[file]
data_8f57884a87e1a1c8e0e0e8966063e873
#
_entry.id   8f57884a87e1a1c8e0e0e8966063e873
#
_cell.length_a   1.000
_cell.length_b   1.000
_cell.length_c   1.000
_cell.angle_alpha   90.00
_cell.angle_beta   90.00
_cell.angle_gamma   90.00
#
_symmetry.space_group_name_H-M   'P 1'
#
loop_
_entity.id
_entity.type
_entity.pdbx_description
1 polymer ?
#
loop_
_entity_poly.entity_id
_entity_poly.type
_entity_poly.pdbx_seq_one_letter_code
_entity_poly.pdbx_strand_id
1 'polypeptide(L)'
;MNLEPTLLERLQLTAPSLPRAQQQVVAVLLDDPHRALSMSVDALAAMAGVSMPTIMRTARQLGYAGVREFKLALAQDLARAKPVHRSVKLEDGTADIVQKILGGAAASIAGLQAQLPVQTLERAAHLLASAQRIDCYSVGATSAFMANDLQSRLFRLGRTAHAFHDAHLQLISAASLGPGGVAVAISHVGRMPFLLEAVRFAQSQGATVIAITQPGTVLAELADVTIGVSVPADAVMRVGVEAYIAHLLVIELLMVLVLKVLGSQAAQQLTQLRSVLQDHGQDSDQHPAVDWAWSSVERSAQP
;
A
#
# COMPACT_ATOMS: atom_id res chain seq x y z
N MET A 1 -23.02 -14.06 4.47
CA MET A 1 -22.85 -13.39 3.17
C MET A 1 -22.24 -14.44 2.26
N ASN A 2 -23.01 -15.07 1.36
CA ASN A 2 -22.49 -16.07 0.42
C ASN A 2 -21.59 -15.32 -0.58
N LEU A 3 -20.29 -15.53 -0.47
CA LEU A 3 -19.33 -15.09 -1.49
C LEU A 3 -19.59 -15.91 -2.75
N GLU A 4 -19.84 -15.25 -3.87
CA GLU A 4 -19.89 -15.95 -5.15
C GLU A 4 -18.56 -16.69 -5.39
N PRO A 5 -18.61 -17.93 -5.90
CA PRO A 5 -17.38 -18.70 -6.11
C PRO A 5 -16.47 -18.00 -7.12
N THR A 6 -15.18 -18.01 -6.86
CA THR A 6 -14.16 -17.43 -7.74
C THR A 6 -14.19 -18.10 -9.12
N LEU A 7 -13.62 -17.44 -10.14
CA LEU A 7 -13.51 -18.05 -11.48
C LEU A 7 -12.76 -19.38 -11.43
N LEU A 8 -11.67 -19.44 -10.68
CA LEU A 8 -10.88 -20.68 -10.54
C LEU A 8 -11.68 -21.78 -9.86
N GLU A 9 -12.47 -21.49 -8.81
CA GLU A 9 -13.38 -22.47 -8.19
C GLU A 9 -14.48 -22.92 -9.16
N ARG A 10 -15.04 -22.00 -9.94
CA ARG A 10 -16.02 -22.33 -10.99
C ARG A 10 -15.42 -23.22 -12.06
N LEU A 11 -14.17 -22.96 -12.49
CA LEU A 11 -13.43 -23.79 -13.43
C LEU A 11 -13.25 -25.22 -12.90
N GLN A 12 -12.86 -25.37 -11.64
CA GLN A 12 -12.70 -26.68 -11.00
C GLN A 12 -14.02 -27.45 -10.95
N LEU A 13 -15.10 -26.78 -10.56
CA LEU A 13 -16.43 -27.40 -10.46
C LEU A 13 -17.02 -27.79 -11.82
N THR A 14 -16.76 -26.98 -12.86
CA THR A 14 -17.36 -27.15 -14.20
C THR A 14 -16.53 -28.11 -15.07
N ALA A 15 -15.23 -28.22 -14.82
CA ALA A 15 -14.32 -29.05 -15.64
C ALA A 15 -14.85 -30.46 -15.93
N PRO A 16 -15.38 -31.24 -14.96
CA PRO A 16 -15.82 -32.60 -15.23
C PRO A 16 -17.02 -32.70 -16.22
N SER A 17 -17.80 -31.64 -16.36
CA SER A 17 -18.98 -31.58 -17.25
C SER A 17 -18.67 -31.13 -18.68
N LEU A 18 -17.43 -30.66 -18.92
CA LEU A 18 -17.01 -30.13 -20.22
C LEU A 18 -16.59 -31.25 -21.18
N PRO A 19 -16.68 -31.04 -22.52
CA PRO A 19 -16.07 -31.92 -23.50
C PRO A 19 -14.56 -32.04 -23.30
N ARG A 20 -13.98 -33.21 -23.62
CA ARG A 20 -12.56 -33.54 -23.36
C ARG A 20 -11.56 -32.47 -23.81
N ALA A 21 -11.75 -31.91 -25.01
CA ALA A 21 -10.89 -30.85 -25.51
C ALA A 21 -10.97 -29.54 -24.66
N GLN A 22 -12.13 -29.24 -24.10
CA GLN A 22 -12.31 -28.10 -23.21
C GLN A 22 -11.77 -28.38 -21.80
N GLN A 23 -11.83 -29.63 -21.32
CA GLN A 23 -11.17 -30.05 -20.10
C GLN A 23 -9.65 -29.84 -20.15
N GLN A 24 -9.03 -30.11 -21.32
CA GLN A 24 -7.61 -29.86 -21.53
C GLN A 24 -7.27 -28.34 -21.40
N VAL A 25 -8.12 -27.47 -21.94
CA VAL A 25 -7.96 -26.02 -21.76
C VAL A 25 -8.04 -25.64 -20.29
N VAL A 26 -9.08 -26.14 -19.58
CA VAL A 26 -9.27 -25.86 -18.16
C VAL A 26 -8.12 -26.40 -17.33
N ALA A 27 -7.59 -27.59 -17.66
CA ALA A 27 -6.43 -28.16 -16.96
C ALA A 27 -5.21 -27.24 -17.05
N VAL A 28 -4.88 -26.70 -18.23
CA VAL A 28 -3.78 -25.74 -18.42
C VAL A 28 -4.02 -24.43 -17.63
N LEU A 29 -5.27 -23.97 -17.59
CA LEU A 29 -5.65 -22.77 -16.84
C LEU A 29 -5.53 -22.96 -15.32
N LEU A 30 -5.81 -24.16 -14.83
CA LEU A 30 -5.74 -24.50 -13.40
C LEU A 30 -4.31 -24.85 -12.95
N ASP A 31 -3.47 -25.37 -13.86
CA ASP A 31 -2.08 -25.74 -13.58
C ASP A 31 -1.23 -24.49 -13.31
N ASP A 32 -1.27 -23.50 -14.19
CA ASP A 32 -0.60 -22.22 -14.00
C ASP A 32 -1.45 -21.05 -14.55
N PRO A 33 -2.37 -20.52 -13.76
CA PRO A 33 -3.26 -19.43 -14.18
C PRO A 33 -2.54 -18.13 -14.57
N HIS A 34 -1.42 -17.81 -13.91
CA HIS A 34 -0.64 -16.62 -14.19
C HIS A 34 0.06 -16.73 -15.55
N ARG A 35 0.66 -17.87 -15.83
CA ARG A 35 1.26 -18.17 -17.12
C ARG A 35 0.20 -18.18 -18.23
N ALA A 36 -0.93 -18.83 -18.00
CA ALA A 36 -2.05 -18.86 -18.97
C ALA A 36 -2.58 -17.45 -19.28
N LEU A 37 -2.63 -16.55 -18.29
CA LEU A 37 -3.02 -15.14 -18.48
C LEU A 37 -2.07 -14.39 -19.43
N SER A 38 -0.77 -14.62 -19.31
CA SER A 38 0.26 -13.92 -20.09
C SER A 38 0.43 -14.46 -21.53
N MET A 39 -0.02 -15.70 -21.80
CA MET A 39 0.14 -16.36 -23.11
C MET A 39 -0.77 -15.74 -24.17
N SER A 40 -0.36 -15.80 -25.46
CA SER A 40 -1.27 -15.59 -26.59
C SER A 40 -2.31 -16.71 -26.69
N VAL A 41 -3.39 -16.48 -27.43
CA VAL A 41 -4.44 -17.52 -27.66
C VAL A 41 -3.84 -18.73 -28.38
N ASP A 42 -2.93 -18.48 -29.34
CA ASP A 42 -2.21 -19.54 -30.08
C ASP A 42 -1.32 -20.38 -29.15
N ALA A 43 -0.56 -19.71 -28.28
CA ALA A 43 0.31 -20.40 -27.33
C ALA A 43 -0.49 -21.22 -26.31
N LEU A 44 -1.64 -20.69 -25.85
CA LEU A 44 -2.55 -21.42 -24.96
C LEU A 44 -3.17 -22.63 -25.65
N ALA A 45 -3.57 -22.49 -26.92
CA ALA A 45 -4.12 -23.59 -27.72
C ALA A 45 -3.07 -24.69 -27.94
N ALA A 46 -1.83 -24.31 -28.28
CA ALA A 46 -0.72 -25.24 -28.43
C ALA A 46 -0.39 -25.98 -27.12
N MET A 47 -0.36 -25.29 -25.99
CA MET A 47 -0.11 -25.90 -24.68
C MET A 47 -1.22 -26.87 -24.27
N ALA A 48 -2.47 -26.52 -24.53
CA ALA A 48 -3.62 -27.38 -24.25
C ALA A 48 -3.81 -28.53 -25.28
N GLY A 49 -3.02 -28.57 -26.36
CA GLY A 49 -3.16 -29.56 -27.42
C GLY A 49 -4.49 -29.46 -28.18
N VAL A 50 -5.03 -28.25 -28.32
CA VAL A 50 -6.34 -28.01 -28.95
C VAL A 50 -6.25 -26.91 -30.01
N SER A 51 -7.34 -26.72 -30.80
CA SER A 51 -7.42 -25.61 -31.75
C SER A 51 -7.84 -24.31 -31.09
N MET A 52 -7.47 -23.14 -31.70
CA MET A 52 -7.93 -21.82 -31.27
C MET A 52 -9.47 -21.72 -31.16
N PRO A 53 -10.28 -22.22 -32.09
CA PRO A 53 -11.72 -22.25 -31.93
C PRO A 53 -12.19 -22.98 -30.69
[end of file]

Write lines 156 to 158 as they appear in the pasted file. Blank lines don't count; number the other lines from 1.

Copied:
C ASP A 42 -1.32 -20.38 -29.15
N ALA A 43 -0.56 -19.71 -28.28
CA ALA A 43 0.31 -20.40 -27.33